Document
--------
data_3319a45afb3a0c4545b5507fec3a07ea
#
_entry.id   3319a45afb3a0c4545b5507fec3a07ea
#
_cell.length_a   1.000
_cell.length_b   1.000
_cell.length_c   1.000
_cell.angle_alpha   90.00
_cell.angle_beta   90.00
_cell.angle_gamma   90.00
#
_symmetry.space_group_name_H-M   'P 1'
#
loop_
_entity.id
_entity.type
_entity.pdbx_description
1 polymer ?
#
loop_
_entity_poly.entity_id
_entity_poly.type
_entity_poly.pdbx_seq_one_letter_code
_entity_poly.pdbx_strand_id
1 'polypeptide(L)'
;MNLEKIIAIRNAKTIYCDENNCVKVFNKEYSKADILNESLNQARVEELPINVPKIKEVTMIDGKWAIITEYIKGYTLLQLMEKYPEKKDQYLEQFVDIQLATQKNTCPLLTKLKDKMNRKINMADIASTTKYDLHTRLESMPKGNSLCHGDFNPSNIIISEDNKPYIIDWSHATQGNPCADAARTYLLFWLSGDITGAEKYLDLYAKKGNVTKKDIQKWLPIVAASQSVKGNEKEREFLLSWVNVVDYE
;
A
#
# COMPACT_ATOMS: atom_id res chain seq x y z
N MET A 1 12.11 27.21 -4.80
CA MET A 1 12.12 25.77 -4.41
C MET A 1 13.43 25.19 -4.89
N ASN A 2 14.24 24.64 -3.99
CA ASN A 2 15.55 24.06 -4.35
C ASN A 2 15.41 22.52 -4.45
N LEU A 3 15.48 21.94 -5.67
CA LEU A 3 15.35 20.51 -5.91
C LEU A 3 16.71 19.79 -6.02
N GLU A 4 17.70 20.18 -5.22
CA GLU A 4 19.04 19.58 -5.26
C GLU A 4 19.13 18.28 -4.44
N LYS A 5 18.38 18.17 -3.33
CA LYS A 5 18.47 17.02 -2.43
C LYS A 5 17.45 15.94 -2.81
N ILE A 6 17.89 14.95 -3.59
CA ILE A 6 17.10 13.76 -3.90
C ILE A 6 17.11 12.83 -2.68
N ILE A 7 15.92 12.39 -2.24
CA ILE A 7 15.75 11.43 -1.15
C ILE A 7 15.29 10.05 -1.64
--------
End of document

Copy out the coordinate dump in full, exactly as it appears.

data_3319a45afb3a0c4545b5507fec3a07ea
#
_entry.id   3319a45afb3a0c4545b5507fec3a07ea
#
_cell.length_a   1.000
_cell.length_b   1.000
_cell.length_c   1.000
_cell.angle_alpha   90.00
_cell.angle_beta   90.00
_cell.angle_gamma   90.00
#
_symmetry.space_group_name_H-M   'P 1'
#
loop_
_entity.id
_entity.type
_entity.pdbx_description
1 polymer ?
#
loop_
_entity_poly.entity_id
_entity_poly.type
_entity_poly.pdbx_seq_one_letter_code
_entity_poly.pdbx_strand_id
1 'polypeptide(L)'
;MNLEKIIAIRNAKTIYCDENNCVKVFNKEYSKADILNESLNQARVEELPINVPKIKEVTMIDGKWAIITEYIKGYTLLQLMEKYPEKKDQYLEQFVDIQLATQKNTCPLLTKLKDKMNRKINMADIASTTKYDLHTRLESMPKGNSLCHGDFNPSNIIISEDNKPYIIDWSHATQGNPCADAARTYLLFWLSGDITGAEKYLDLYAKKGNVTKKDIQKWLPIVAASQSVKGNEKEREFLLSWVNVVDYE
;
A
#
# COMPACT_ATOMS: atom_id res chain seq x y z
N MET A 1 12.11 27.21 -4.80
CA MET A 1 12.12 25.77 -4.41
C MET A 1 13.43 25.19 -4.89
N ASN A 2 14.24 24.64 -3.99
CA ASN A 2 15.55 24.06 -4.35
C ASN A 2 15.41 22.52 -4.45
N LEU A 3 15.48 21.94 -5.67
CA LEU A 3 15.35 20.51 -5.91
C LEU A 3 16.71 19.79 -6.02
N GLU A 4 17.70 20.18 -5.22
CA GLU A 4 19.04 19.58 -5.26
C GLU A 4 19.13 18.28 -4.44
N LYS A 5 18.38 18.17 -3.33
CA LYS A 5 18.47 17.02 -2.43
C LYS A 5 17.45 15.94 -2.81
N ILE A 6 17.89 14.95 -3.59
CA ILE A 6 17.10 13.76 -3.90
C ILE A 6 17.11 12.83 -2.68
N ILE A 7 15.92 12.39 -2.24
CA ILE A 7 15.75 11.43 -1.15
C ILE A 7 15.29 10.05 -1.64